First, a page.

• How the intervention addresses the need and why it should work
    • content: what the student should know or be able to do; why this meets the need
    • pedagogy: instructional techniques and methods to be used; why appropriate
    • delivery system: how the intervention will arrange to deliver the instruction

Most important: What aspects of the above are different from the counterfactual condition

What are the key factors or core ingredients most essential and distinctive to the intervention

logic models as theory schematics
Logic models as theory schematics

Target

Population

Intervention

Proximal Outcomes

Distal Outcomes

Positive attitudes to school

4 year old pre-K children

Improved pre-literacy skills

Increased school readiness

Greater cognitive gains in K

Exposed to intervention

Learn appropriate school behavior

mapping variables onto the intervention theory sample characteristics
Mapping variables onto the intervention theory: Sample characteristics

Positive attitudes to school

4 year old pre-K children

Improved pre-literacy skills

Increased school readiness

Greater cognitive gains in K

Exposed to intervention

Learn appropriate school behavior

Sample descriptors:

basic demographics

diagnostic, need/eligibility

identification

nuisance factors (for

variance control)

Potential moderators:

setting, context

personal and family

characteristics

prior experience

mapping variables onto the intervention theory intervention characteristics
Mapping variables onto the intervention theory: Intervention characteristics

Positive attitudes to school

4 year old pre-K children

Improved pre-literacy skills

Increased school readiness

Greater cognitive gains in K

Exposed to intervention

Learn appropriate school behavior

Independent variable:

T vs. C experimental

condition

Generic fidelity:

T and C exposure to the

generic aspects of the

intervention (type,

amount, quality)

Specific fidelity:

T and C(?) exposure to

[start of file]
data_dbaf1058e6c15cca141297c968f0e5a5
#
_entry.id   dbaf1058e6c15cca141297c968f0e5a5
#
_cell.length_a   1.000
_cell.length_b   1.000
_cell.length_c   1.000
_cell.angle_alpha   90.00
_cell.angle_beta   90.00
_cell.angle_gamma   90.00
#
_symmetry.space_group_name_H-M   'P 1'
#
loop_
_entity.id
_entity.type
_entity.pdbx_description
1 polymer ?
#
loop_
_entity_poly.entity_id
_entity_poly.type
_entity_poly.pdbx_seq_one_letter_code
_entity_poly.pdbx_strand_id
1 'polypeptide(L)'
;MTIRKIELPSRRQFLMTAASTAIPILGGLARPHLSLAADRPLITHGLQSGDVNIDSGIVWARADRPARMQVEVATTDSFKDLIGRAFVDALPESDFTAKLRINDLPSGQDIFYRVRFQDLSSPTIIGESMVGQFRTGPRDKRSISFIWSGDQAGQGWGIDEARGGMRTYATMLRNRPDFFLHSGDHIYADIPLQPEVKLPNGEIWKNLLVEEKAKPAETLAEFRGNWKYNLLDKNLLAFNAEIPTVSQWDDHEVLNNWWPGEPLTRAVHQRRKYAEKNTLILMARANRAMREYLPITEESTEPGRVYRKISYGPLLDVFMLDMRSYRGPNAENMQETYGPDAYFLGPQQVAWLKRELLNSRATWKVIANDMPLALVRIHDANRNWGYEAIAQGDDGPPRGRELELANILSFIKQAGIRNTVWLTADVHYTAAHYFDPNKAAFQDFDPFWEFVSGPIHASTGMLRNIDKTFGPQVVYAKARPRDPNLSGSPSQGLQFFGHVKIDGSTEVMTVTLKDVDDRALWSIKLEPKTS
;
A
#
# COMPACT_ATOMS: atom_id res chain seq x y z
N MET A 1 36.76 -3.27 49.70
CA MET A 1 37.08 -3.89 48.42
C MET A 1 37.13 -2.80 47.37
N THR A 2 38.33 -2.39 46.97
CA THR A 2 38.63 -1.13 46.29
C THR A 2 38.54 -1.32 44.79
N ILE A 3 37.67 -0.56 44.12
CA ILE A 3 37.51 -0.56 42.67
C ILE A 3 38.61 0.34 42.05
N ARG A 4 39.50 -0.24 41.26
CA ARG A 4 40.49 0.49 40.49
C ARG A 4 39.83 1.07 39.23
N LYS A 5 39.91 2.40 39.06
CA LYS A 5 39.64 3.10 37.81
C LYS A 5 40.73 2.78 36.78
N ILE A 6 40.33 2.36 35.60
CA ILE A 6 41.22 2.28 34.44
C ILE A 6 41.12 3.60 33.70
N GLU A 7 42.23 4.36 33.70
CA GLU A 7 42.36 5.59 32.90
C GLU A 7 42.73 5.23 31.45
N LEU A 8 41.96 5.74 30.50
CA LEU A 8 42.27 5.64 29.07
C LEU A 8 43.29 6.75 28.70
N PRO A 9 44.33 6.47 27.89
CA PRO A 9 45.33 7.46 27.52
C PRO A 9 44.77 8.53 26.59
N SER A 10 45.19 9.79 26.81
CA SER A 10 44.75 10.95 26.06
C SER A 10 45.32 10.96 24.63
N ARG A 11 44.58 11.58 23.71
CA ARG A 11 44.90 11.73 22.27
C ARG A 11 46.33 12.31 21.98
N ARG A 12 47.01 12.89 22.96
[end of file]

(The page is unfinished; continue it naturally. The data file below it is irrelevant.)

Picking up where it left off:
distinctive aspects of

the intervention (type,

amount, quality)

Potential moderators:

characteristics of personnel

intervention setting, context

e.g., class size

mapping variables onto the intervention theory intervention outcomes
Mapping variables onto the intervention theory: Intervention outcomes

Positive attitudes to school

4 year old pre-K children

Improved pre-literacy skills

Increased school readiness

Greater cognitive gains in K

Exposed to intervention

Learn appropriate school behavior

Focal dependent variables:

pretests (pre-intervention)

posttests (at end of intervention)

follow-ups (lagged after end of

intervention

Other dependent variables:

construct controls– related DVs

not expected to be affected

side effects– unplanned positive

or negative outcomes

mediators– DVs on causal

pathways from intervention

to other DVs

main relationships of possible interest
Main relationships of (possible) interest
  • Causal relationship between IV and DVs (effects of causes); tested as T-C differences
  • Duration of effects post-intervention; growth trajectories
  • Moderator relationships; ATIs (aptitude-Tx interactions): differential T effects for different subgroups; tested as T x M interactions or T-C differences between subgroups
  • Mediator relationships: stepwise causal relationship with effect on one DV causing effect on another; tested via Baron & Kenny (1986), SEM type techniques.
formulation of the research questions
Formulation of the research questions
  • Organized around key variables and relationships
  • Specific with regard to the nature of the variables and relationships
  • Supported with a rationale for why the question is important to answer
  • Connected to real-world education issues
  • What works, for whom, under what circumstances, how, and why?